3064 East Hall
Phone: (734) 647-5696
I work primarily in geometric functional analysis, exploring connections among functional analysis, convex geometry and probability theory. Some of my work extends to probability theory, statistics, geometric combinatorics, convex and discrete geometry, harmonic analysis, theoretical computer science and numerical analysis.
Geometric functional analysis strives to understand and use high dimensional structures in mathematics. High dimensions often have srong regularization effect and help us to see the overall picture. While counter-intuitive, this is very similar to the methodology of probability theory. Taking more independent observations, we increase the dimension of the (product) probability space. As the dimension grows to infinity, the classical limit theorems such as the Central Limit Theorem begin to manifest themselves. Thus the picture becomes simpler in higher than in lower dimensions.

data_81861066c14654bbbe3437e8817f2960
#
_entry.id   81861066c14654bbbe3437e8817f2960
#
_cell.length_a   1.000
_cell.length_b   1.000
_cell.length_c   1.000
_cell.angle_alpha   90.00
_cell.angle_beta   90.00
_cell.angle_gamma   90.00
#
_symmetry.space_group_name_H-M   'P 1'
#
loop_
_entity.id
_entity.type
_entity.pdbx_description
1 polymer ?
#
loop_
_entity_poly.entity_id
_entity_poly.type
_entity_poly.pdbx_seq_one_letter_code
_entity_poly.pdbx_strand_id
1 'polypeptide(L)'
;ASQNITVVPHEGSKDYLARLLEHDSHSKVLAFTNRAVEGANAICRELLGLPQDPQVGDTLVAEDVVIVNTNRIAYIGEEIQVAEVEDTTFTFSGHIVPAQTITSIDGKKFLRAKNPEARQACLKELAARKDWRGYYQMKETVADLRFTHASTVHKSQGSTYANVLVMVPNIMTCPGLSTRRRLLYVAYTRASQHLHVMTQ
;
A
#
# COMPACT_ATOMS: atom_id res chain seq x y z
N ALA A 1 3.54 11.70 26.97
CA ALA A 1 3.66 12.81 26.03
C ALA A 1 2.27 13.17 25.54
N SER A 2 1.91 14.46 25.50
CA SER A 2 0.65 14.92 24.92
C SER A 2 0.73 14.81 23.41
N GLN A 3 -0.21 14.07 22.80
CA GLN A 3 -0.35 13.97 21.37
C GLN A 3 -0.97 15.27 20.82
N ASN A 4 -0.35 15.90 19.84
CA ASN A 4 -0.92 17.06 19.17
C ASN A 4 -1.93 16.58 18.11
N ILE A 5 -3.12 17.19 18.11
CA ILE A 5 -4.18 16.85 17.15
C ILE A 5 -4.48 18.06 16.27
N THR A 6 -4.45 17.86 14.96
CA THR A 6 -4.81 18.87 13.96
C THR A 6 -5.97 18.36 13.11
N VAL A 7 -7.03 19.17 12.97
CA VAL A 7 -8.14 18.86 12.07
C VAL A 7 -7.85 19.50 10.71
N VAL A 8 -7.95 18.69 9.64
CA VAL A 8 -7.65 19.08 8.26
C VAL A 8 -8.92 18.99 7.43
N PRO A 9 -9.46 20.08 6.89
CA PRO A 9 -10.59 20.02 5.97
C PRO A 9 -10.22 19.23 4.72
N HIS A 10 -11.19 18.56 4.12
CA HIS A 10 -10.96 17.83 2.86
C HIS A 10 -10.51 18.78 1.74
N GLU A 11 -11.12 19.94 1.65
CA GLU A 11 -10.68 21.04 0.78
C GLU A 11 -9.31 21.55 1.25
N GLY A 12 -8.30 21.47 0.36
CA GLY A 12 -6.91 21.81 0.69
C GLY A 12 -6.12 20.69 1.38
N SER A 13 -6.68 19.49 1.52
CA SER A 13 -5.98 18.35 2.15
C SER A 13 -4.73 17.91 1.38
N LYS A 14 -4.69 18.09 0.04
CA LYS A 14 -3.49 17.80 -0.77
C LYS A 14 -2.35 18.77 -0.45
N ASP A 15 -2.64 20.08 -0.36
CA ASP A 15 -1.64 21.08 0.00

Techniques of geometric functional analysis are useful to explore, build, or use various high-dimensional structures such as Banach spaces, convex sets, matrices, signals and other massive data sets.
On the technical level, I have been interested in the following topics:
Geometric functional analysis: concentration of measure, sections of convex bodies, John's decompositions, geometry of Banach spaces
Random matrices: non-asymptotic analysis of invertibility and extreme singular values
Statistics: estimation of covariance matrices, statistical learning theory
Operator theory: norms, invertibility, coordinate restrictions, approximations
Geometric combinatorics: Vapnik-Chervonenkis dimension, integer points in convex sets
Numerical analysis: linear programming, solvers of linear systems, Monte-Carlo methods for large matrices, low rank approximations